My plan was a long term plan, and believe it or not, these six salted down iguana skins would be rolled up and sit in the bottom of my hand-made cowskin back pack (the one with the leather Canadian flag) for the next few months as I wandered further afield and eventually northward.  In fact, these six iguana skins would not see the light of day, or in this case, the top of a a drug detectives' desk in Minot, North Dakota for five or six months.  The St. Valentine's Day blizzard story of 1971, set in Minot, North Dakota will have to wait for another coffee or two....or perhaps a visit to Winnipeg or Regina..

Another set of items which managed to survive my San Blas sojourn of the seventies was a group of what I call "Monas" because that is what I remember the locals calling them.  Three or four of them sit on my kitchen window shelf to this day, gathering dust and never really knowing the adventure which I undertook to bring them back to British Columbia. I remember hitchhiking a ride from San Blas into what I thought was a very small and remote village which was into the nearby mountains. Back then, I had an ongoing interest and fascination with artifacts and things archaeological. How I heard about this village, I don't remember.  Somehow I managed to trade or buy a number of what I thought were artifacts, and I was convinced that these "Monas" were at least pre-Columbian in origin. At that point in my life, I had not taken any anthropology courses, and yet I was drawn to the old and ancient and somehow managed to acquire these few pieces of clay artifacts. Are they in fact remains of a pre-Columbian tribe  from Nayarit?  Who knows, but the journey and the involvement with the folks in that little village fulfilled, to a small part, my Indiana Jones fantasies.

My last San Blas story, or maybe my second last San Blas story, is fairly straightforward. At least it is straightforward for me to tell and retell, now that I am looking at close to 30 years clean and sober. In the day, I fancied myself as a pretty good beer drinker, and once in awhile I would attempt to manage some tequila or rum as well.  Invariably, I would end up on the floor, as the song goes, whenever the hard stuff was experimented with. Being young, naive, and needing many lifetime lessons in order to get the message, I found that San Blas was a fairly open environment to experiment with the "drink", as my Scots ancestors might have said.  Indeed, I befriended the town drunk, a man who fascinated me largely because I could not figure out how he managed to stay alive and more or less functioning. I don't recall his name, but I do remember two insignificant but related facts about this mans' life, aside from his reputation as the town drunk.  One, he had a pet parrot that did not leave his shoulder. Even when he passed out, the parrot would remain there, squawking away, perhaps a little loaded itself. Secondly, and most importantly to me, the town drunk was from Bella Coola, British Columbia.  At this point in my young life, I had not been to Bella Coola.  I can, however, foreshadow a story of Bella Coola with anecdotes about a beautiful redhead, a Ramblers with a blown transmission, a malamute named Nootka, and a Bella Coola  grizzly hunter....all for another coffee and perhaps another visit to Central British Columbia.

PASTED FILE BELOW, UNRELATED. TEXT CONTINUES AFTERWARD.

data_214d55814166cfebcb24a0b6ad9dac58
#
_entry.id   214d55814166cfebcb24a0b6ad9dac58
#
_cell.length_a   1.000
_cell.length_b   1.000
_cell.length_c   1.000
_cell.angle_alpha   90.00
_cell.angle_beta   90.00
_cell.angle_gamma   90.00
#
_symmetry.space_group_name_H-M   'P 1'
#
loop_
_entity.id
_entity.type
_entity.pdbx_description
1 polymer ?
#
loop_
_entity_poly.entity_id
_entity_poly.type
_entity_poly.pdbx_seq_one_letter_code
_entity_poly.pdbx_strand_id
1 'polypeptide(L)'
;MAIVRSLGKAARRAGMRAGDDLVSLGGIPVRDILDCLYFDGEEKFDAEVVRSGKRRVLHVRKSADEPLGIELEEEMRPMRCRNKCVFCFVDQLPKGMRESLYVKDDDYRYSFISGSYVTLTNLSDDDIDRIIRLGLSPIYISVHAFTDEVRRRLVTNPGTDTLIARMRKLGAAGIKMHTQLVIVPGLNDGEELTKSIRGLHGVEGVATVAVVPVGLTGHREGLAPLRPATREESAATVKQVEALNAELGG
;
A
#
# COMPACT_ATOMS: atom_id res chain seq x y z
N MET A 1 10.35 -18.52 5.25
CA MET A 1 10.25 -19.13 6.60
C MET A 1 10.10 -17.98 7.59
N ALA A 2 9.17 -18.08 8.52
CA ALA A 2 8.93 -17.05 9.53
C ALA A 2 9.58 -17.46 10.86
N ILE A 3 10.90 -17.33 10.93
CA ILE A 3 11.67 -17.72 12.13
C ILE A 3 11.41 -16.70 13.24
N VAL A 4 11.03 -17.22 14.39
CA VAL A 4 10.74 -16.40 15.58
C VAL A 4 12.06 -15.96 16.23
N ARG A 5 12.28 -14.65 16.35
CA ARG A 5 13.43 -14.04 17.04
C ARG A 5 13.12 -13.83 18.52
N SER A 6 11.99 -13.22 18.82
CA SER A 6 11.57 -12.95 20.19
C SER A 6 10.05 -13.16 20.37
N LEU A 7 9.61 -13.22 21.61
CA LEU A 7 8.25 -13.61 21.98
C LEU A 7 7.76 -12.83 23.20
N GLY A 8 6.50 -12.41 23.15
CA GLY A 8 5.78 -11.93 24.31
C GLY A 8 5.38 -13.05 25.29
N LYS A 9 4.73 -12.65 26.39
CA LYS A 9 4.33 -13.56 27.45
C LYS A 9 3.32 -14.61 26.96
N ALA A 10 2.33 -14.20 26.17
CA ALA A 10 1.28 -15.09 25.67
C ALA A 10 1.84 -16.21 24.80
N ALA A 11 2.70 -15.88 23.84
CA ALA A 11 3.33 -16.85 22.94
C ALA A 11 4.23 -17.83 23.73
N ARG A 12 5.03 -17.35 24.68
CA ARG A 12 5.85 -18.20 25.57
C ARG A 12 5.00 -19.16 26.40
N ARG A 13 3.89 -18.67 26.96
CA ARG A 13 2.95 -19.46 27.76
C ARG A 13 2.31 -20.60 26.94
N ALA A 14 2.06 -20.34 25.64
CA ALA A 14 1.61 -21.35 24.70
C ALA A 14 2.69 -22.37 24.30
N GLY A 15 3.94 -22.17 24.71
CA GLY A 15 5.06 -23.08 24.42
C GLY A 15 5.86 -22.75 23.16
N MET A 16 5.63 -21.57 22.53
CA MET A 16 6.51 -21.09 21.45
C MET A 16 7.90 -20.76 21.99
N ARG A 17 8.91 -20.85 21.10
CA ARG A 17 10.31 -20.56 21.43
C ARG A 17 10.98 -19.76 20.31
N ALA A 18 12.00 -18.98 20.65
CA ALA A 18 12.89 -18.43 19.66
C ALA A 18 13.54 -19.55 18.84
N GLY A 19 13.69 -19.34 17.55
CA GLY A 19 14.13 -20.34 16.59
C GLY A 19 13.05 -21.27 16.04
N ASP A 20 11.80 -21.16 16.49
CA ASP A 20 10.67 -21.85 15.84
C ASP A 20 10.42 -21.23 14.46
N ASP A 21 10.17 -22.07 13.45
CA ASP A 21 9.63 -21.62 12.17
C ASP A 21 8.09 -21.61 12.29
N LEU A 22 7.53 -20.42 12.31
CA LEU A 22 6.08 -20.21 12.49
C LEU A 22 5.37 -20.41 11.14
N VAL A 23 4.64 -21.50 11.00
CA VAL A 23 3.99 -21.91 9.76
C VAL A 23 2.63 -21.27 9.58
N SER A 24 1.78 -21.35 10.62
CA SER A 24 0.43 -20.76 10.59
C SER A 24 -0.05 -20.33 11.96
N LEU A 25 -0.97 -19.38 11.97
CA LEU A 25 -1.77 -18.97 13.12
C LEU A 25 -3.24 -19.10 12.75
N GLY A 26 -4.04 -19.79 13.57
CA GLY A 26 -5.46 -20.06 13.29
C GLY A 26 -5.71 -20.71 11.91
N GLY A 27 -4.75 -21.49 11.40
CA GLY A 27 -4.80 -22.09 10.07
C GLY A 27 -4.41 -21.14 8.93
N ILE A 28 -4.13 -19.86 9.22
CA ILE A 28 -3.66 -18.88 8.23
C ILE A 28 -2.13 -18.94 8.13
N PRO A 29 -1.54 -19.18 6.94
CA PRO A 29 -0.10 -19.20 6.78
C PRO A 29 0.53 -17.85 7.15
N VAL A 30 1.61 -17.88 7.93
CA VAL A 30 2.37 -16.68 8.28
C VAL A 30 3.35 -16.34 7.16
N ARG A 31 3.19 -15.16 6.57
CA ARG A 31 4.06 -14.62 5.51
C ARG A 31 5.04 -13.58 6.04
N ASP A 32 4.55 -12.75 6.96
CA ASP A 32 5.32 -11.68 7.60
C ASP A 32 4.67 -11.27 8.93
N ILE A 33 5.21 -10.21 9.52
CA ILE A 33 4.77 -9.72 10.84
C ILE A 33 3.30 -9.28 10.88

I was too young, naive and full of myself to pick up on the lessons that Parrot Pete's life could have saved me from, if I had thought a few life lessons through...as they unfolded in front of me, and around me.

I will leave this post with a photo, that to me, says a lot: In the background is the San Blas Social Club, which I understand is the Gringo Go to place for information in San Blas currently. If I remember half correctly, that was the site of the bar where I missed the many messages about life that  which "Parrot Pete's" lifestyle should have (could have)shown me.  In the foreground is the the typical table of locally made bracelets and the like, prepared for the visitor.  I talked to the dude and he assured me that he was 100% Huichole Indio.  While we were 'talking', he pulled out his smart phone, and my fantasies about reliving my search for the magic Peyote buttons were dispelled in a moment..(Sigh).